Trewyn felt herself shifting and changing, her body reshaping itself just as it had when Fúamnach had caused her transformation. But this time, she retained control over her own limbs, as they shrank and were covered all over with the soft, white down of feathers. Her arms refashioned themselves into wings, her neck became elongated, and her bones felt as light as driftwood. Juniper, beside her, had been going through a similar transformation, and before anyone else in the hall could react, the two women had lifted into the air, as a pair of graceful swans. Trewyn’s heart was fluttering and birdlike, and for one brief moment she feared someone would try and stop them — Eochu made a feeble gesture in their direction, but his hands clutched empty air. Midir seemed to be trying to say something, but Juniper and Trewyn soared high above him, out of the hall and out of reach.
And then they were rushing along a strange and otherworldly path, travelling at an inhuman speed through the dark skies above Temair. The green hills and plains unfolded below them, the stars glittered above them, and Trewyn flew, following Juniper, whose flight was sure and steady. After a while they were crossing the ocean — Trewyn marvelled that she felt no fatigue — dipping and diving and gliding over ink-dark waves, the sea-salt seeping into their feathers. And, after the sea, the land again, green and familiar, jagged with cliffs and steep mountains. And, at last, a house. Juniper led Trewyn downwards, and, as they hit the ground, they became women once more. Trewyn’s heart was racing as she looked around wildly, trying to get her bearings, and, as her breathing slowed to a calmer pace, she became aware of Angharad, standing at the entrance of the house.
They had returned to Angharad’s dwelling in the west of Britain, the site of Trewyn’s apprenticeship as a doran-in-training, the place where she had first met Juniper — then Ninnoc — and taken her tentative initial steps towards the life she now led. Angharad greeted the two younger women at the door with warm, woven cloaks, and bread, and hot, spiced wine, and ushered them inside.
‘You must be exhausted,’ she said.
She led them through into the central room, where the chairs had been covered with piles of cushions and soft, woollen blankets, and the tables had been laden with food and drink. A fire had been made up, and was burning brightly. Trewyn curled herself up in a corner of the softest-looking chair. She felt as if she would need to sleep for a thousand years.
‘You should hear the stories they’ve been telling about you,’ said Juniper.
‘Stories about me have made it across the ocean?’ asked Trewyn, in shock.
‘You’re apparently an intoxicating and powerful woman — the storytellers can’t agree if you’re human or something else entirely — who tempted two men and at least one other being to lose their minds and tear up every hill in Ireland to recover you. Or you’re Ailill’s daughter, stolen from him by fairy trickery and trapped in the Otherworld for a thousand years. Or you caused a fairy woman to go wild with jealousy so that she cast you back into the world of humans and politics, with your memories gone and your love for her husband forgotten. And so on,’ said Juniper, laughing.
‘There are tiny grains of truth in all of that, but it wasn’t like that, really. I didn’t feel as if I was living in a story, at the time. I certainly didn’t feel powerful, or even useful, mostly. By the end I felt like an insect, or fast-flowing water, buffeted this way and that by the political tides.’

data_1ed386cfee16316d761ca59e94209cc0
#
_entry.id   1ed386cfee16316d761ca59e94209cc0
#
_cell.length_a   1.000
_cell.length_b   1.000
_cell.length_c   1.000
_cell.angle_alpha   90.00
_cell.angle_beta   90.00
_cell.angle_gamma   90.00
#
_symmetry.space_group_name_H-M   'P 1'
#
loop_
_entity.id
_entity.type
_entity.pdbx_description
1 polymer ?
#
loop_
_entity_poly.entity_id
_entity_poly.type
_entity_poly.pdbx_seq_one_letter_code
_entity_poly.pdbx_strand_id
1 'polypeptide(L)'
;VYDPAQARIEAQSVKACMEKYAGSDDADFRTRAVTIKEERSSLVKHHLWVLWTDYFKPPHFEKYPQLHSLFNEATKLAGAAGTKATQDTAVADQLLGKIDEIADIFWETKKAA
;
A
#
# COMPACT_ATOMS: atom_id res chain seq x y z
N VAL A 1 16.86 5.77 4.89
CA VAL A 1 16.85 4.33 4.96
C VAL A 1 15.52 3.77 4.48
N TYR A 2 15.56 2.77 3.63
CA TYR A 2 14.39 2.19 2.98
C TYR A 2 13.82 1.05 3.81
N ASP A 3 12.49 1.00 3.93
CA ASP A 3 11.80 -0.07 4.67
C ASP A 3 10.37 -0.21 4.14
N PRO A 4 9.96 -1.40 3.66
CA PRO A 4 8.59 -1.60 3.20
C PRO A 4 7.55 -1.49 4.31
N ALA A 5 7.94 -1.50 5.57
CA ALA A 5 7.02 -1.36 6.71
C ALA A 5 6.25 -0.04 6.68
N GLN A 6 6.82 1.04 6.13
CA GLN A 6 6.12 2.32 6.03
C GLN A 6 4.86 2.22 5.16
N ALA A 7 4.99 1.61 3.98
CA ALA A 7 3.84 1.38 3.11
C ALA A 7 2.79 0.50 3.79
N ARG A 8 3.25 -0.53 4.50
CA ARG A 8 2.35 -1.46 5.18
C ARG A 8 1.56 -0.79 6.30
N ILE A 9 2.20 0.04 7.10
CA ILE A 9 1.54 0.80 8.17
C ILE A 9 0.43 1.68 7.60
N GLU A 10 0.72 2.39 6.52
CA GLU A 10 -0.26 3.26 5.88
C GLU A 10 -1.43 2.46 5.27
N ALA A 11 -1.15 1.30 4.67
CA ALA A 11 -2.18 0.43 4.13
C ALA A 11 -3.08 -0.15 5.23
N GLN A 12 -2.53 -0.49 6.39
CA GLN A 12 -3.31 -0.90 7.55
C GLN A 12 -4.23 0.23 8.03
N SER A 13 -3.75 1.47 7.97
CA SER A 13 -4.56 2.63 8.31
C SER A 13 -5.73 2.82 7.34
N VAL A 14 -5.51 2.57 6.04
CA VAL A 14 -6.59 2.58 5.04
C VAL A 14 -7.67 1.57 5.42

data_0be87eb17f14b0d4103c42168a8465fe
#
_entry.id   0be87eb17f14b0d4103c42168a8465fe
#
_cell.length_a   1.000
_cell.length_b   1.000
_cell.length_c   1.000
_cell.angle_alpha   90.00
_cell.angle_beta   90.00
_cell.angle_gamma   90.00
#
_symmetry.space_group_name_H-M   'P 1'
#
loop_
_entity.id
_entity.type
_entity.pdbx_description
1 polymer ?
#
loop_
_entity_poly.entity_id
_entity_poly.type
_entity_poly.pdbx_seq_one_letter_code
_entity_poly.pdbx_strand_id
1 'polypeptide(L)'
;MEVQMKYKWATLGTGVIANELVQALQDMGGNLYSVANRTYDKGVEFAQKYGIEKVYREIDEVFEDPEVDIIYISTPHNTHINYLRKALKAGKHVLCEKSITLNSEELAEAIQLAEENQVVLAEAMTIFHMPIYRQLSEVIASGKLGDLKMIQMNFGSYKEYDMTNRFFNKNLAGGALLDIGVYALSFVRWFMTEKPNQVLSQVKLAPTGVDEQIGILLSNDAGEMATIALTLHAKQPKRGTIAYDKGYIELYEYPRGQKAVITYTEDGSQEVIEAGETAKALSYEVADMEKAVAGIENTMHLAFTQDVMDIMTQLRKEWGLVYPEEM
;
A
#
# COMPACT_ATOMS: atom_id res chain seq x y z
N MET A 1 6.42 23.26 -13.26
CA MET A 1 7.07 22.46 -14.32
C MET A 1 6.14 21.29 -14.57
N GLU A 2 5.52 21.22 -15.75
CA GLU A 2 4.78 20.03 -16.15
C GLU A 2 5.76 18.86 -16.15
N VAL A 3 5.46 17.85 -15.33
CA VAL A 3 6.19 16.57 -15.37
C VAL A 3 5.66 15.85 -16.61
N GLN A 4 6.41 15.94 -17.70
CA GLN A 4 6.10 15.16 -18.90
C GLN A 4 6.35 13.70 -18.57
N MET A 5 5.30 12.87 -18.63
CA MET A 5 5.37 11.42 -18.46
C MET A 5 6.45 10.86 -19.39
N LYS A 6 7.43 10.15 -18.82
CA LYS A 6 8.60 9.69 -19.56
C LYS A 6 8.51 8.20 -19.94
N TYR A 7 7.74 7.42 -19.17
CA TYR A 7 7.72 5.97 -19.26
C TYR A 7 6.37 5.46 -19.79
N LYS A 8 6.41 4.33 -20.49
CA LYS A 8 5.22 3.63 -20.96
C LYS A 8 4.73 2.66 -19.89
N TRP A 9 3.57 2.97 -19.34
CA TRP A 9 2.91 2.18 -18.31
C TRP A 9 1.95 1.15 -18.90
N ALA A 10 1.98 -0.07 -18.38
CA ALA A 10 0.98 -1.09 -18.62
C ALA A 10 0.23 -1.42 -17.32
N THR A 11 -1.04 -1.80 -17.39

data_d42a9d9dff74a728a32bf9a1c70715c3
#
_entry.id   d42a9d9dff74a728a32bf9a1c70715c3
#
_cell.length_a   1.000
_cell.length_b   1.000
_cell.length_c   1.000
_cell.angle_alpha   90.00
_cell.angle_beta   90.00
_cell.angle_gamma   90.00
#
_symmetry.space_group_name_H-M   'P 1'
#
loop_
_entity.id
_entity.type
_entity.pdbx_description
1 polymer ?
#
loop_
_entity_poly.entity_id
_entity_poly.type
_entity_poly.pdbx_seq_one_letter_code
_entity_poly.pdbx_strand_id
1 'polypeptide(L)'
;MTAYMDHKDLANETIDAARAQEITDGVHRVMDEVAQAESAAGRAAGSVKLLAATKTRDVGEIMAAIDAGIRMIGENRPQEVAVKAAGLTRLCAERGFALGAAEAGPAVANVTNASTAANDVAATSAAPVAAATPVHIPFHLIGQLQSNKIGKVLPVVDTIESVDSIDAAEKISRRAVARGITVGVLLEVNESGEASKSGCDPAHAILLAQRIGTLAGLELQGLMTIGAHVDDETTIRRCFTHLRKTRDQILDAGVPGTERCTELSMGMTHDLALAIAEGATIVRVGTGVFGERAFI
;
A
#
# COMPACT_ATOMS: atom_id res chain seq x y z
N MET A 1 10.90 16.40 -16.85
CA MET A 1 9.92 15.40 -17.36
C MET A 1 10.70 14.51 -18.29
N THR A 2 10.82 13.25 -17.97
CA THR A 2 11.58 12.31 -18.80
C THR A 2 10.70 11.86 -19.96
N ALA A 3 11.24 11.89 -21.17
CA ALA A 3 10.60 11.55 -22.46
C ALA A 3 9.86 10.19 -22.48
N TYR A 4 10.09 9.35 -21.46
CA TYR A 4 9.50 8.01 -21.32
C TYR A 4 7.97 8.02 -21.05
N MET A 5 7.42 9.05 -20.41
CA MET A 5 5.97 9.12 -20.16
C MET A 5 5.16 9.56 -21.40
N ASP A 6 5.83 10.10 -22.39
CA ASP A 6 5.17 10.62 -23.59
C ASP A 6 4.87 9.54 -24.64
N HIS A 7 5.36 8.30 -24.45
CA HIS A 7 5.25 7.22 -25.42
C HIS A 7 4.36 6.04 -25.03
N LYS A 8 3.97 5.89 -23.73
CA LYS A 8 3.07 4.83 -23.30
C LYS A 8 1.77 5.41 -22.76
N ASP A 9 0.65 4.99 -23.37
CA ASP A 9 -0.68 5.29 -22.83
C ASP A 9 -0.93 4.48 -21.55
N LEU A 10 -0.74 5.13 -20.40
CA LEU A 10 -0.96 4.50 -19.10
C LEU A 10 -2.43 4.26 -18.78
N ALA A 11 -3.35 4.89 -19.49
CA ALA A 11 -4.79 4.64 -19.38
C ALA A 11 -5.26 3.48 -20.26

Juniper nodded, and poured more wine into Trewyn’s cup.
‘That kind of work at the courts of kings is draining,’ she said. ‘It can involve really intriguing magic, but more often than not you spend your days brewing tisanes and advising scarred mercenaries about their love lives.’
‘You’ve done that kind of thing before?’ asked Trewyn.
‘Not in Ireland, and not for as long as you, and never again. I think it must have been two years since we parted, after our time together on the road, roaming from hearth to hearth and hedge to hedge. I tried a few things after that — being a court doran included — but nothing felt right. I was heading south to Cornwall, to my father’s kingdom, to spend some time there, when I felt your need, like a faint call reaching out across the ocean. And you know what happened next. This time with Angharad is just a pause, a break in my journey, because you needed my help.’
‘You’re welcome to stay as long as you’d like — you know that, Ninnoc,’ said Angharad.
‘I’ll stay until Trewyn’s got her strength back. And then, we’ll see,’ said Juniper, reaching across the table to help herself to a plate of apple cooked with hazelnuts and spices.
‘And you, Trewyn?’ asked Angharad.
‘I think ... I think I will rest here, for a while,’ said Trewyn. ‘I feel as if I’ve lived through more lifetimes than my own. I need to be still, to sit quietly and weave, until I feel more like myself. I need to watch the plants grow, and the birds return with the spring, and think about what to do next. I’ve been rushing along every path for so long, and I need to remember stillness.’
‘I heard they dragged you out on a circuit of Ireland, like some kind of talisman,’ said Juniper.
‘That part was true!’ said Trewyn. ‘Oh, Juniper, the things those kings did to signify their own power, as if to reassure themselves of their own might. What a strange, strange time I’ve had.’
‘You can tell us all about it later, but for now, you need to regain your strength’ said Angharad.
The flames in the fire leapt and danced, and, in this room at the heart of her childhood home, surrounded by two dear and familiar women, Trewyn allowed herself to rest.